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William J Burlingham, PhD

Contact Dr. Burlingham


(608) 263-0388

MC 7375
MADISON, WI 53792-3284

William J Burlingham, PhD

Division of Transplantation


  • PhD, Biology, Syracuse University, Syracuse, NY, 1979
  • Postdoctoral Research Fellowship, National Cancer Institute, Mayo Clinic and Mayo Medical School, Rochester, MN, 1980-1983

Professional Activities

Dr. Burlingham serves on the editorial board of Transplantation. He is also the chairman of the University of Wisconsin Spring Immunology Seminar Series.

Research Interests

Dr. Burlingham has developed a highly respected transplant basic research program that focuses on acquired immunologic tolerance. His laboratory hopes to gain insight into graft acceptance by studying transplant recipients who have survived after stopping immunosuppressive drugs.

Specifically, his research focuses on the natural exchange of soluble antigens and low numbers of white blood cells that occurs between mother and child during pregnancy and nursing. The lab’s working hypothesis is that this exchange, which leads to persistence of bone marrow-derived maternal blood cells within the offspring (“microchimerism”) may induce a “natural” form of tolerance. This tolerance, if harnessed, may allow for drug-free acceptance of transplanted grafts. The other major focus of Dr. Burlingham’s lab is the phenomenon of autoimmunity that develops after lung transplantation. A novel type of T Cells, called Th-17, react to collagen type V and cause inflammation and over-production of collagens causing airway blockage and graft loss. His lab is working on ways to inhibit this process by new forms of immune suppressive drugs and by increasing T regulatory cells that normally prevent autoimmune disease.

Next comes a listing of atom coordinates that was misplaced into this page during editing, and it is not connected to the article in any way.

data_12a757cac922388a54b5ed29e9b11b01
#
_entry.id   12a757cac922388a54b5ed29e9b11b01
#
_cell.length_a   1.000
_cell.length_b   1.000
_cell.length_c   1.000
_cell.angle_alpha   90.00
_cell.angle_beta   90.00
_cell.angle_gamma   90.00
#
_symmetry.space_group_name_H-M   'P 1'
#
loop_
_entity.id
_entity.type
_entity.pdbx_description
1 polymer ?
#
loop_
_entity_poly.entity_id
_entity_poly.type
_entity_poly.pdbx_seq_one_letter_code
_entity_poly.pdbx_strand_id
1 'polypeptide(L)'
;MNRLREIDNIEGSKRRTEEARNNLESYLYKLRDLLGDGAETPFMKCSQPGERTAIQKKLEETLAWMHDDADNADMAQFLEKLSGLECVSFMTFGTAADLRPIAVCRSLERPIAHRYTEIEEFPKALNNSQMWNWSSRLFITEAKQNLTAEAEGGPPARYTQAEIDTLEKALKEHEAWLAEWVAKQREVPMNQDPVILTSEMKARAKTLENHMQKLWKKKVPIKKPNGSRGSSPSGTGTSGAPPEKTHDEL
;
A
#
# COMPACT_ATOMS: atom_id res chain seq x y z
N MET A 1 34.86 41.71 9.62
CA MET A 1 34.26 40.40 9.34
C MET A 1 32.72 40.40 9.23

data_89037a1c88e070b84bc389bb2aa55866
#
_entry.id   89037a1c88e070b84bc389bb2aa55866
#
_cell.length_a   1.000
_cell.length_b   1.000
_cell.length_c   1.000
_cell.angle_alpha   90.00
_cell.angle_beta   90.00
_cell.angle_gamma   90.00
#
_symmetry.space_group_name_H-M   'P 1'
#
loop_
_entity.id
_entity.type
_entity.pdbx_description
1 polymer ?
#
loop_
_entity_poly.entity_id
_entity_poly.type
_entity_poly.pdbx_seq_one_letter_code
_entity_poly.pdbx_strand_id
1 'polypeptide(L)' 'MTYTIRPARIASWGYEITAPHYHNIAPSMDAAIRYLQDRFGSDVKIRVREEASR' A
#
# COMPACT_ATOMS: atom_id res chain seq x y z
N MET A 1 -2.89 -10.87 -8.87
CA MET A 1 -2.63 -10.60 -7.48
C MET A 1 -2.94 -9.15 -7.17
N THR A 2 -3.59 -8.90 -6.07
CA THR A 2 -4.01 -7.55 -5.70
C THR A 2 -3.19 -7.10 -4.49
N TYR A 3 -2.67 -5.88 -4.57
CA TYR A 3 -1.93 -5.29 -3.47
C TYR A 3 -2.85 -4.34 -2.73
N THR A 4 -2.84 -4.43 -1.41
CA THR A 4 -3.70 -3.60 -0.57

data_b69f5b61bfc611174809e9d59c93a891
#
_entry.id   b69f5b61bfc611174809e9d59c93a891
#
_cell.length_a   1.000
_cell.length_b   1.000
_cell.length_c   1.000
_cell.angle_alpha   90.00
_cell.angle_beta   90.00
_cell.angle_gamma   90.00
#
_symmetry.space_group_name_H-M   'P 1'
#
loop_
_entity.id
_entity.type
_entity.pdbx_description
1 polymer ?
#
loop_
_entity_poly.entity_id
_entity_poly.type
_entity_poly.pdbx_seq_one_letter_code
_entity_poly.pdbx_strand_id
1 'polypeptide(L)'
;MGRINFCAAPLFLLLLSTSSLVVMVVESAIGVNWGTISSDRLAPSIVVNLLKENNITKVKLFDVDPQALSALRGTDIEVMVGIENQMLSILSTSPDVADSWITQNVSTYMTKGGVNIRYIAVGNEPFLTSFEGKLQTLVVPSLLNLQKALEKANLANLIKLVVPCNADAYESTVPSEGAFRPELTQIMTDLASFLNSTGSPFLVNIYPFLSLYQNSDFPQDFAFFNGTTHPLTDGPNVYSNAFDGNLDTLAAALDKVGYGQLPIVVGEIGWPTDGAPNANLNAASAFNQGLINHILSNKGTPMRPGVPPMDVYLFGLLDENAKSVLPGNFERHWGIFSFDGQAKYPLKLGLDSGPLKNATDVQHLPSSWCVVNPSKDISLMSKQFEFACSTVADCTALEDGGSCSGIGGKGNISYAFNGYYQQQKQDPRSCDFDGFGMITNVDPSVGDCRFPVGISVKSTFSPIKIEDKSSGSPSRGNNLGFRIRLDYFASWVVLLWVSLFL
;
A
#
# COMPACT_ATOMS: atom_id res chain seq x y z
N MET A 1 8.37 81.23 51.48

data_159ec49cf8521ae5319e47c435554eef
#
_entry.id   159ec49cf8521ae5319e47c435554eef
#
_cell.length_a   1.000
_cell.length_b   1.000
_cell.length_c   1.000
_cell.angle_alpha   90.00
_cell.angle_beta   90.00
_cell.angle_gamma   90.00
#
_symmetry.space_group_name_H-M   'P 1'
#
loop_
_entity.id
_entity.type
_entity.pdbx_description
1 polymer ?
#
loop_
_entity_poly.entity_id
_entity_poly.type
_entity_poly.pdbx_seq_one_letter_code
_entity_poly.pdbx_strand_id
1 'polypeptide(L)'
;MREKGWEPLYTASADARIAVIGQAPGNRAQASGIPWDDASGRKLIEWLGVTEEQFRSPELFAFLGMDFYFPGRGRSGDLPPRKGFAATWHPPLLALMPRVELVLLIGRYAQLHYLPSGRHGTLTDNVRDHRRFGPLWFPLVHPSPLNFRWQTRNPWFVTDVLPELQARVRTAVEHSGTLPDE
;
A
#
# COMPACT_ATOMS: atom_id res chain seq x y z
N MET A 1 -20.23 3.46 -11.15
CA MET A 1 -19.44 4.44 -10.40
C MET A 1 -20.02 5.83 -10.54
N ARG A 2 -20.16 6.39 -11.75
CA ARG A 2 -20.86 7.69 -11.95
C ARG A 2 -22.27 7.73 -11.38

View Dr. Burlingham’s Google Scholar Citations Profile.

Dr. Burlingham's Lab

Active Clinical Trials

Recent Publications
  • "Cross-Dressing" Becomes Fashionable Among Transplant Recipients.
    Burlingham WJ
    Am. J. Transplant. 2016 Sep 2.
    [PubMed ID: 27589607]
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  • Passenger Leukocytes Revisited: One Passenger That Refuses to Leave the Airspace.
    Burlingham WJ, Braun RK, Meyer KC
    Am. J. Transplant. 2016 Aug; 16(8):2247-9.
    [PubMed ID: 27110691]
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  • Kinetics of Alloantigen-Specific Regulatory CD4 T Cell Development and Tissue Distribution After Donor-Specific Transfusion and Costimulatory Blockade.
    Tomita Y, Satomi M, Baran WB, Gan EJ, Workman AS, Workman CJ, Vignali DA, Burlingham WJ
    Transplant Direct 2016 May; 2(5):e73.
    [PubMed ID: 27500263, PMC ID: 4946513]
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  • Clinical Implications of Basic Science Discoveries: Microchimerism Finds a Major Role in Reproductive Success; but Does It Also Contribute to Transplant Success?
    Burlingham WJ
    Am. J. Transplant. 2016 Mar 14.
    [PubMed ID: 26988284]
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  • Modulation of human allogeneic and syngeneic pluripotent stem cells and immunological implications for transplantation.
    Sackett SD, Brown ME, Tremmel DM, Ellis T, Burlingham WJ, Odorico JS
    Transplant Rev (Orlando) 2016 Apr; 30(2):61-70.
    [PubMed ID: 26970668, PMC ID: 4859756]
    More Information Copyright © 2016 The Board of Regents of the University of Wisconsin System